I am speaking today in Bismarck, North Dakota at the Ignite Legendary Leaders conference and sharing below my most recent weekly column. It ties into my speaking topic of Building Engagement, Online and Offline. When we moved to our small town and rural county it was the most elderly per capita county in the U.S. I was pregnant—and thought we were one of a few young couples who would move to Wishek to be the next generation in a family business.
I was wrong. In the coming months and years I met scores of young families. I saw other pregnant mamas in the small town grocery store. We were invited to another young family’s home one night and there were at least six other young families. All of them had family ties to the area and chose to come back for professional jobs. I distinctly remember thinking we were not alone. It didn’t matter what the statistics portrayed—our rural area was going to endure and thrive.
Instead of a “rural brain drain,” young families are changing the tide and settling in our small-town of Wishek. Our youngest daughter’s has 27 kids in her kindergarten class—nine more than our son will graduate with in May or that my husband’s graduating class had more than 20 years ago.
A few years ago, I sat through public interviews for a key community role. One candidate described our town as a “typical small town.” I thought to myself, “He doesn’t know our small town, or any for that matter.” I bit my tongue and sat on my hands.
If a small town is going to thrive it can’t be typical. We have to dig in and differentiate ourselves, just like we would with our businesses or products. One way to differentiate our rural communities is by our willingness to serve.
As a general rule of thumb, the more active a community or area, the more tourism, businesses and employees it attracts. The more money invested in your area, the stronger your economy becomes.
With a new generation comes the need to shift volunteer and leadership efforts and roles. Of course, every service group, community or county organization and elected or volunteer board is comprised of patriarchs and matriarchs. But a new generation needs to step up to pitch in.
Take the time to learn from those who have served before you, but know you don’t have to do it like it’s always been done. Be willing to give your time, just as the patriarchs and matriarchs did to make way for a community you can call home.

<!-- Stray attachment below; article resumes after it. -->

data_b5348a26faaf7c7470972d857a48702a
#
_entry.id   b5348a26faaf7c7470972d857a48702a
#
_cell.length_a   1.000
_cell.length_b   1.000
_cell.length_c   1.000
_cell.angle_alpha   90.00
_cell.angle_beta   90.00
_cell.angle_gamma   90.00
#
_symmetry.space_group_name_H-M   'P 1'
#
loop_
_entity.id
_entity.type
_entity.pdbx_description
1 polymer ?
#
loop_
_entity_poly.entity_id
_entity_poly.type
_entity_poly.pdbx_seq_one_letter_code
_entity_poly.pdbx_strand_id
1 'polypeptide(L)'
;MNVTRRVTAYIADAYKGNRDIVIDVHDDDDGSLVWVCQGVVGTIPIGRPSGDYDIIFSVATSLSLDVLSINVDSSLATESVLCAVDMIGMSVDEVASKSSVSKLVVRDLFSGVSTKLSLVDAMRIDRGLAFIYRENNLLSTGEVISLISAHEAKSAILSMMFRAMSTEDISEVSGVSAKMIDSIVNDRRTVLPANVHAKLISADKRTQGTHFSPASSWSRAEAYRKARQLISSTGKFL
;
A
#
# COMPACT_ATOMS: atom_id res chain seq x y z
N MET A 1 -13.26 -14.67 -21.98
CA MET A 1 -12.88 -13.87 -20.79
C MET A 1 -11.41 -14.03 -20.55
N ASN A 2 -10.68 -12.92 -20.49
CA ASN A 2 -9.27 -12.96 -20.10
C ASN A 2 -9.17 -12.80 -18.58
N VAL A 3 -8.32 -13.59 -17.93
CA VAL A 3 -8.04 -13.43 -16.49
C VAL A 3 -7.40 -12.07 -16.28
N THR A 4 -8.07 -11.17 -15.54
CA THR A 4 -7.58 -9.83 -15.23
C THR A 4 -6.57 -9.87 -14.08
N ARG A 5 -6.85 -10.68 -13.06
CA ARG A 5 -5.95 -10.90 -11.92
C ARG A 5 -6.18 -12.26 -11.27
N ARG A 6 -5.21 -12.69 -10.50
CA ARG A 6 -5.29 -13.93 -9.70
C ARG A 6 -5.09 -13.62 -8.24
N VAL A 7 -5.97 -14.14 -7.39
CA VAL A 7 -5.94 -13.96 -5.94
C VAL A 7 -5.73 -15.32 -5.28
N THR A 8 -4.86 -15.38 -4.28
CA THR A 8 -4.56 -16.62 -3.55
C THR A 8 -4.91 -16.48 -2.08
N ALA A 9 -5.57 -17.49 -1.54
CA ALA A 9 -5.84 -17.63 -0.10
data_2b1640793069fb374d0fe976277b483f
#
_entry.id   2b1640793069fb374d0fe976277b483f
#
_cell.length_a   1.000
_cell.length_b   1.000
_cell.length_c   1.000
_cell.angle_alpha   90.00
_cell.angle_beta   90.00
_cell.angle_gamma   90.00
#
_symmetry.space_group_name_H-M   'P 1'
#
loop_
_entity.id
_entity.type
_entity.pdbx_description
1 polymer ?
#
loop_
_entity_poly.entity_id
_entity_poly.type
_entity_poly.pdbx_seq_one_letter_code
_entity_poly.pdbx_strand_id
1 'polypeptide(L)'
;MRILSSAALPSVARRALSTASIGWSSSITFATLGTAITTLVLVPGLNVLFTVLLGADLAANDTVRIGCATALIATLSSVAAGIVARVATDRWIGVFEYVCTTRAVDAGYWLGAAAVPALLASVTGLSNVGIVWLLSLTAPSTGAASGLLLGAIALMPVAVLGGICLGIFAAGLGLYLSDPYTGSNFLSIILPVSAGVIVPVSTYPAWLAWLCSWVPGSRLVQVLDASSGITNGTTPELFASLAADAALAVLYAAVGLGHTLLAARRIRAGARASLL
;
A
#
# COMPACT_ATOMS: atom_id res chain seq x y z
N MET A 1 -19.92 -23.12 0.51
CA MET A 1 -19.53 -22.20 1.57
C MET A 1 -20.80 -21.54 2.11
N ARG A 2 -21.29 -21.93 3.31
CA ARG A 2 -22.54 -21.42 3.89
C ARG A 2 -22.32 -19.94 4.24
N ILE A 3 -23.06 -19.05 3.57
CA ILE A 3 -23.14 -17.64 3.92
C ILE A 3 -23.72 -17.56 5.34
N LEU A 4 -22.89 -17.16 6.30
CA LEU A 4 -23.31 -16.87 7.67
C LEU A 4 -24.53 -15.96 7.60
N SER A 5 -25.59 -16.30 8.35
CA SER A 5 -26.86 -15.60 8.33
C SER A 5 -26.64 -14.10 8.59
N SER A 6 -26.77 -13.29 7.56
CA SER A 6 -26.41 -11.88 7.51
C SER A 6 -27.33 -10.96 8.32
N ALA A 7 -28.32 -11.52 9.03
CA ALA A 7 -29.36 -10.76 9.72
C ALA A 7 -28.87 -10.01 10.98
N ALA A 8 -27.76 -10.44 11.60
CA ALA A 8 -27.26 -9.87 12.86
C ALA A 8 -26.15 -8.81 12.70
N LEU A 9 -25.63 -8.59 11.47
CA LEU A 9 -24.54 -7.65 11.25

A couple weeks ago, I went around our small town to gather the needed signatures to add my name to our city council ballot. We have five open positions due to terms ending and two people moving. I’m one of eight candidates on the ballot. For a town of 1,000 people in a county of 2,500, I think eight on the ballot is impressive. It shows community investment, civic interest and a willingness to serve.
There are other ways I can volunteer that don’t involve boards or elections. This past winter, I helped three friends as they transitioned daycares. Two to four days a week for six weeks I watched their combined six kids. Those winter days created memories I will treasure for years to come. I made a lot of homemade playdough and dug out toys from our basement I hadn’t seen in years. This time of year, I volunteer coach high school discus and shotput throwers. I get to spend hours in various spring weather conditions with kids who are willing to put in time for a sport I love.
Recently, our family helped lead a service at our church, which is between ministers. My husband, Nathan, played the trombone, my son, Hunter, played the trumpet and piano, my oldest daughter, Elizabeth, read scripture and played the piano and my youngest daughter, Anika, brought fruit snacks to hand out during Hunter’s children message. I shared a message rooted in life experiences. It wasn’t anything extraordinary—we were just willing to step up and serve when needed. In the end, we received the blessing and were stronger for our service.
I’m not any different than anyone else in the community. I don’t have any more or less time. We choose to serve and fill in where we can in a variety of roles. It doesn’t have to be on an organized board or elected position. You can plug in where needed, and if you don’t know where that is, ask area leaders or call an organization.
If we want our rural areas and small towns to thrive through what seems like today as rocky, uncertain economic times and be poised to bring in another generation, maybe it’s your turn to step up and fill in. Or, maybe it’s your turn to step down and ask someone new to serve.
Dig in, and be more than “typical” in your service.
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